Four General Motors assembly plants in the U.S. and Canada will be closed temporarily due to supply chain disruptions caused by last week’s earthquakes in Japan.
The automaker announced today that four plants — Spring Hill, Tennessee; Lordstown, Ohio; Fairfax, Kansas; and Oshawa, Ontario — will be idled for two weeks starting on April 25. (Read More…)
In celebration of a key milestone, General Motors CEO Mary Barra gave away a 2016 Chevrolet Malibu Monday, a feat that could never happen with the old Malibu, even with Oprah’s help.
The WSJ reports that GM has added a third shift to its Fairfax assembly plant at the request of the US auto task force. The Kansas City plant will now build 6,300 vehicles a week working 21.6 hours a day, up from 4,500 units per week working 14.5 hours per day with two shifts. The move reportedly makes Fairfax the first US auto plant to run three shifts on a routine basis. According to the WSJ,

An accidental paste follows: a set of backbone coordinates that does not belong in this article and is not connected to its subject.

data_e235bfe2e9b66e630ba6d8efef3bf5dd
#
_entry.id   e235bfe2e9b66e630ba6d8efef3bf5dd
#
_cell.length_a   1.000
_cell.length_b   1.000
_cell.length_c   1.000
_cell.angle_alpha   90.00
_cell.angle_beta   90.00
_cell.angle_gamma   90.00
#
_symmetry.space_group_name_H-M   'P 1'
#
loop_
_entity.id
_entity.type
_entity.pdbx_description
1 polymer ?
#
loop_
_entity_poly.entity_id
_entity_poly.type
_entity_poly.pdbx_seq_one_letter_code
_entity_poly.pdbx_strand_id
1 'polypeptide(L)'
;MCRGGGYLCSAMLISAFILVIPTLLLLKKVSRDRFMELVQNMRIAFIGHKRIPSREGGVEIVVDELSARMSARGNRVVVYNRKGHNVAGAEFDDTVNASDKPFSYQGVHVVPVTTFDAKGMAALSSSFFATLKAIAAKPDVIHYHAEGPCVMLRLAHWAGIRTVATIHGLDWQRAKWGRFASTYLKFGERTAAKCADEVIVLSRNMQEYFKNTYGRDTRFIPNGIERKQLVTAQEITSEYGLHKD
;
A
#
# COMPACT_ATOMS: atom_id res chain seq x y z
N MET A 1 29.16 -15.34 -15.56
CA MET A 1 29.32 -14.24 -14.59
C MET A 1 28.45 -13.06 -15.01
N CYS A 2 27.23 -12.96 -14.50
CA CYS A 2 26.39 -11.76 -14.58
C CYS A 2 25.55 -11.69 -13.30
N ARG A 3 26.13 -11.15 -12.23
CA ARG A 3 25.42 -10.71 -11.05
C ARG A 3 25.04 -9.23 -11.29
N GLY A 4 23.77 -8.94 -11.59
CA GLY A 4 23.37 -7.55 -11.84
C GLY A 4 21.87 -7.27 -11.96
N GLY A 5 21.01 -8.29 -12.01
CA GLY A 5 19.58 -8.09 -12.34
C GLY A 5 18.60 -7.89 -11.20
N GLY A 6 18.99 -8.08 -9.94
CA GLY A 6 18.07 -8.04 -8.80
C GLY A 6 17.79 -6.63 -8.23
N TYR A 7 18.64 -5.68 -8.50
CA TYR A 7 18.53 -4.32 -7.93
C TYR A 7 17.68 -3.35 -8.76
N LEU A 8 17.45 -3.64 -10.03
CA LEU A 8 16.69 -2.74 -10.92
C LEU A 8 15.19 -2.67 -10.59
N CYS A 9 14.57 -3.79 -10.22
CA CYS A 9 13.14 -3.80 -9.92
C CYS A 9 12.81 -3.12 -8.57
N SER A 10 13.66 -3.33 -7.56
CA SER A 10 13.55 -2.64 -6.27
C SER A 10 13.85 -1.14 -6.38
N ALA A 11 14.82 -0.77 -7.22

the auto task force that oversaw GM’s reorganization last spring was startled to learn that the industry standard for plants to be considered at 100% capacity was two shifts working about 250 days a year. In recommending that the government invest about $50 billion in GM, the task force urged the company to strive toward operating at 120% capacity by traditional standards.
Why? That’s not exactly clear. The potential downsides of the move are far easier to identify.